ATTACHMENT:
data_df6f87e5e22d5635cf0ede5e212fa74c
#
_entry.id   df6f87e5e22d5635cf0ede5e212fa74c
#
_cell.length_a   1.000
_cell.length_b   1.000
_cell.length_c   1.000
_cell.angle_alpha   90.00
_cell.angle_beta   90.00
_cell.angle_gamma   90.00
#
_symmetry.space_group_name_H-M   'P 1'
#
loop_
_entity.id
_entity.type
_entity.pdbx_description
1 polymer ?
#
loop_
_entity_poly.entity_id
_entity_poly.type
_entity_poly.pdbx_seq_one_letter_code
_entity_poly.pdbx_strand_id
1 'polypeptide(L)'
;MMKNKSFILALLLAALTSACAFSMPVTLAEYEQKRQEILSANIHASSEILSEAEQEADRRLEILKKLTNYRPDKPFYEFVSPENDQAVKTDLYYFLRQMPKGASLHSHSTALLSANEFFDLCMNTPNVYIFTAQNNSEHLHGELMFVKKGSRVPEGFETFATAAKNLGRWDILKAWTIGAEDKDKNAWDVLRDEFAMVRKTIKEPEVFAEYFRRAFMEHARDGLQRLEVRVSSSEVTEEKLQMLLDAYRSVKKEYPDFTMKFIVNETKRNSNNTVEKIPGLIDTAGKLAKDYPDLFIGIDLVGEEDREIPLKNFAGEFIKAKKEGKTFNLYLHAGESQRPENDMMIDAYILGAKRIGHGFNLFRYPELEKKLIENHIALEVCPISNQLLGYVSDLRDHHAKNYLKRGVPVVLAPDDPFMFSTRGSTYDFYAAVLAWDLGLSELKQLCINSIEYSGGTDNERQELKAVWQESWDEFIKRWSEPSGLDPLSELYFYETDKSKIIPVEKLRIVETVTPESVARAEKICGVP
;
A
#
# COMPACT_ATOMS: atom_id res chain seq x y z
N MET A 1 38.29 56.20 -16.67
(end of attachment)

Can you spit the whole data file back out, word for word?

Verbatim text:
data_df6f87e5e22d5635cf0ede5e212fa74c
#
_entry.id   df6f87e5e22d5635cf0ede5e212fa74c
#
_cell.length_a   1.000
_cell.length_b   1.000
_cell.length_c   1.000
_cell.angle_alpha   90.00
_cell.angle_beta   90.00
_cell.angle_gamma   90.00
#
_symmetry.space_group_name_H-M   'P 1'
#
loop_
_entity.id
_entity.type
_entity.pdbx_description
1 polymer ?
#
loop_
_entity_poly.entity_id
_entity_poly.type
_entity_poly.pdbx_seq_one_letter_code
_entity_poly.pdbx_strand_id
1 'polypeptide(L)'
;MMKNKSFILALLLAALTSACAFSMPVTLAEYEQKRQEILSANIHASSEILSEAEQEADRRLEILKKLTNYRPDKPFYEFVSPENDQAVKTDLYYFLRQMPKGASLHSHSTALLSANEFFDLCMNTPNVYIFTAQNNSEHLHGELMFVKKGSRVPEGFETFATAAKNLGRWDILKAWTIGAEDKDKNAWDVLRDEFAMVRKTIKEPEVFAEYFRRAFMEHARDGLQRLEVRVSSSEVTEEKLQMLLDAYRSVKKEYPDFTMKFIVNETKRNSNNTVEKIPGLIDTAGKLAKDYPDLFIGIDLVGEEDREIPLKNFAGEFIKAKKEGKTFNLYLHAGESQRPENDMMIDAYILGAKRIGHGFNLFRYPELEKKLIENHIALEVCPISNQLLGYVSDLRDHHAKNYLKRGVPVVLAPDDPFMFSTRGSTYDFYAAVLAWDLGLSELKQLCINSIEYSGGTDNERQELKAVWQESWDEFIKRWSEPSGLDPLSELYFYETDKSKIIPVEKLRIVETVTPESVARAEKICGVP
;
A
#
# COMPACT_ATOMS: atom_id res chain seq x y z
N MET A 1 38.29 56.20 -16.67